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The Scarecrow of Oz L. Frank Baum

The Royal Reception

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Glinda now appeared in person to lead all the party into her Azure Reception Room. Trot was a little afraid of the stately Sorceress, but gained courage by holding fast to the hands of Betsy and Dorothy. Cap'n Bill had no one to help him feel at ease, so the old sailor sat stiffly on the edge of his chair and said:

"Yes, ma'am," or "No, ma'am," when he was spoken to, and was greatly embarrassed by so much splendor.

The Scarecrow had lived so much in palaces that he felt quite at home, and he chatted to Glinda and the Oz girls in a merry, light-hearted way. He told all about his adventures in Jinxland, and at the Great Waterfall, and on the journey hither -- most of which his hearers knew already -- and then he asked Dorothy and Betsy what had happened in the Emerald City since he had left there.

They all passed the evening and the night at Glinda's palace, and the Sorceress was so gracious to Cap'n Bill that the old man by degrees regained his self-possession and began to enjoy himself. Trot had already come to the conclusion that in Dorothy and Betsy she had found two delightful comrades, and Button-Bright was just as much at home here as he had been in the fields of Jinxland or when he was buried in the popcorn snow of the Land of Mo.

The next morning they arose bright and early and after breakfast bade good-bye to the kind Sorceress, whom Trot and Cap'n Bill thanked earnestly for sending the Scarecrow to Jinxland to rescue them. Then they all climbed into the Red Wagon.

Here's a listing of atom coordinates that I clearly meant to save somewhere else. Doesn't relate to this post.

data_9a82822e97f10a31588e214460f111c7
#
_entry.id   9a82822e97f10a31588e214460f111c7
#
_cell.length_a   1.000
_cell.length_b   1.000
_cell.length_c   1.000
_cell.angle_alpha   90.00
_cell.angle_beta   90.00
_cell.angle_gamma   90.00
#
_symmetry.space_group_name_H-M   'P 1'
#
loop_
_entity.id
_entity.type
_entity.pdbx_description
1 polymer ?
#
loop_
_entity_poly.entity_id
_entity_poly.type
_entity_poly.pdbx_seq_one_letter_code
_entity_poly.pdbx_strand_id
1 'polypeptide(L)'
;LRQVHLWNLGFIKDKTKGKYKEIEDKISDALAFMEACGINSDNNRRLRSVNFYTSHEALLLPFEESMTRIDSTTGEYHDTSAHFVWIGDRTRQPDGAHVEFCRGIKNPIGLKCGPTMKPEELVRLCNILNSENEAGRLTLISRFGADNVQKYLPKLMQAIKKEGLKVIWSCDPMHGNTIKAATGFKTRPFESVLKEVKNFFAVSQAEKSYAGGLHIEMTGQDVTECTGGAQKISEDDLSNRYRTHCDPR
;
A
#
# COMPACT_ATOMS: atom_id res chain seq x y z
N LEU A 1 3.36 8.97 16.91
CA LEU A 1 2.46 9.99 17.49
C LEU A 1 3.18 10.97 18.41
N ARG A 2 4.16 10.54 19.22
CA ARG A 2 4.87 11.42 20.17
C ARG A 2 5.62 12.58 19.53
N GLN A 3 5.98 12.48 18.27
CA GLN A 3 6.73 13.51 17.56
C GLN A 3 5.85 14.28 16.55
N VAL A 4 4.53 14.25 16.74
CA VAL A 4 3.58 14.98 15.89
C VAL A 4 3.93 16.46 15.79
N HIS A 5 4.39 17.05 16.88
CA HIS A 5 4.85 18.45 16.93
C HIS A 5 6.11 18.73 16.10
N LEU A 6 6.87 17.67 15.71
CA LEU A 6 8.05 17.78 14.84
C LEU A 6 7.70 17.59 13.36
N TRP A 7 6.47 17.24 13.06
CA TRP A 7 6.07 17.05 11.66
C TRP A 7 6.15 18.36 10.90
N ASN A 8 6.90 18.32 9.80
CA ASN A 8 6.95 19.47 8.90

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There was room for all on the broad seats, and when all had taken their places -- Dorothy, Trot and Betsy on the rear seat and Cap'n Bill, Button-Bright and the Scarecrow in front -- they called "Gid-dap!" to the Sawhorse and the wooden steed moved briskly away, pulling the Red Wagon with ease.

It was now that the strangers began to perceive the real beauties of the Land of Oz, for they were passing through a more thickly settled part of the country and the population grew more dense as they drew nearer to the Emerald City. Everyone they met had a cheery word or a smile for the Scarecrow, Dorothy and Betsy Bobbin, and some of them remembered Button-Bright and welcomed him back to their country.

It was a happy party, indeed, that journeyed in the Red Wagon to the Emerald City, and Trot already began to hope that Ozma would permit her and Cap'n Bill to live always in the Land of Oz.

When they reached the great city they were more amazed than ever, both by the concourse of people in their quaint and picturesque costumes, and by the splendor of the city itself. But the magnificence of the Royal Palace quite took their breath away, until Ozma received them in her own pretty apartment and by her charming manners and assuring smiles made them feel they were no longer strangers.

Trot was given a lovely little room next to that of Dorothy, while Cap'n Bill had the cosiest sort of a room next to Trot's and overlooking the gardens. And that evening Ozma gave a grand banquet and reception in honor of the new arrivals. While Trot had read of many of the people she then met, Cap'n Bill was less familiar with them and many of the unusual characters introduced to him that evening caused the old sailor to open his eyes wide in astonishment.

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The Scarecrow of Oz
L. Frank Baum

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